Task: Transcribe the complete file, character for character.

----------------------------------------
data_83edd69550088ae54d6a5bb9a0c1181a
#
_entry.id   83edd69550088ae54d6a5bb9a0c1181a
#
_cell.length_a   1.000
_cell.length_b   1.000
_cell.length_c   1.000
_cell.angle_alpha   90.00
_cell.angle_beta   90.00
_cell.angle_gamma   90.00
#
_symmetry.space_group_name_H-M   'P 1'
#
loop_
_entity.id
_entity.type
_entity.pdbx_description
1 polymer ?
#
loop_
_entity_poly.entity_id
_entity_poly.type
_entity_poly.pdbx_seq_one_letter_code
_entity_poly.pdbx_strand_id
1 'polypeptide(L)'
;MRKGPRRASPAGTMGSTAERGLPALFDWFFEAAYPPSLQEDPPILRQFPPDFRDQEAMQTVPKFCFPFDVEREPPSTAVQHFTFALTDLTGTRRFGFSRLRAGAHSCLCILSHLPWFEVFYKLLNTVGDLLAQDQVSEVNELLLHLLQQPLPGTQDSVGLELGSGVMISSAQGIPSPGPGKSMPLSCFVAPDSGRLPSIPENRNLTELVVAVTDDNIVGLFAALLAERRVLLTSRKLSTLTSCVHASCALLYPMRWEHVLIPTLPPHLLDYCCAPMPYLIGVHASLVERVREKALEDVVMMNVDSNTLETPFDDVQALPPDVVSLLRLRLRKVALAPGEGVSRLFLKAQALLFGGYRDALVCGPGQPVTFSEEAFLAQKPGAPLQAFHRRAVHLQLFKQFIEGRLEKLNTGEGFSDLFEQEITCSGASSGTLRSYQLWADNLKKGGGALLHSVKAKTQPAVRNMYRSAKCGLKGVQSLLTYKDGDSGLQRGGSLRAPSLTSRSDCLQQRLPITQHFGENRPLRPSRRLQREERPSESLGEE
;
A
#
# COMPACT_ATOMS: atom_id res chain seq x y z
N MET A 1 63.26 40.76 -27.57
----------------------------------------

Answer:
data_83edd69550088ae54d6a5bb9a0c1181a
#
_entry.id   83edd69550088ae54d6a5bb9a0c1181a
#
_cell.length_a   1.000
_cell.length_b   1.000
_cell.length_c   1.000
_cell.angle_alpha   90.00
_cell.angle_beta   90.00
_cell.angle_gamma   90.00
#
_symmetry.space_group_name_H-M   'P 1'
#
loop_
_entity.id
_entity.type
_entity.pdbx_description
1 polymer ?
#
loop_
_entity_poly.entity_id
_entity_poly.type
_entity_poly.pdbx_seq_one_letter_code
_entity_poly.pdbx_strand_id
1 'polypeptide(L)'
;MRKGPRRASPAGTMGSTAERGLPALFDWFFEAAYPPSLQEDPPILRQFPPDFRDQEAMQTVPKFCFPFDVEREPPSTAVQHFTFALTDLTGTRRFGFSRLRAGAHSCLCILSHLPWFEVFYKLLNTVGDLLAQDQVSEVNELLLHLLQQPLPGTQDSVGLELGSGVMISSAQGIPSPGPGKSMPLSCFVAPDSGRLPSIPENRNLTELVVAVTDDNIVGLFAALLAERRVLLTSRKLSTLTSCVHASCALLYPMRWEHVLIPTLPPHLLDYCCAPMPYLIGVHASLVERVREKALEDVVMMNVDSNTLETPFDDVQALPPDVVSLLRLRLRKVALAPGEGVSRLFLKAQALLFGGYRDALVCGPGQPVTFSEEAFLAQKPGAPLQAFHRRAVHLQLFKQFIEGRLEKLNTGEGFSDLFEQEITCSGASSGTLRSYQLWADNLKKGGGALLHSVKAKTQPAVRNMYRSAKCGLKGVQSLLTYKDGDSGLQRGGSLRAPSLTSRSDCLQQRLPITQHFGENRPLRPSRRLQREERPSESLGEE
;
A
#
# COMPACT_ATOMS: atom_id res chain seq x y z
N MET A 1 63.26 40.76 -27.57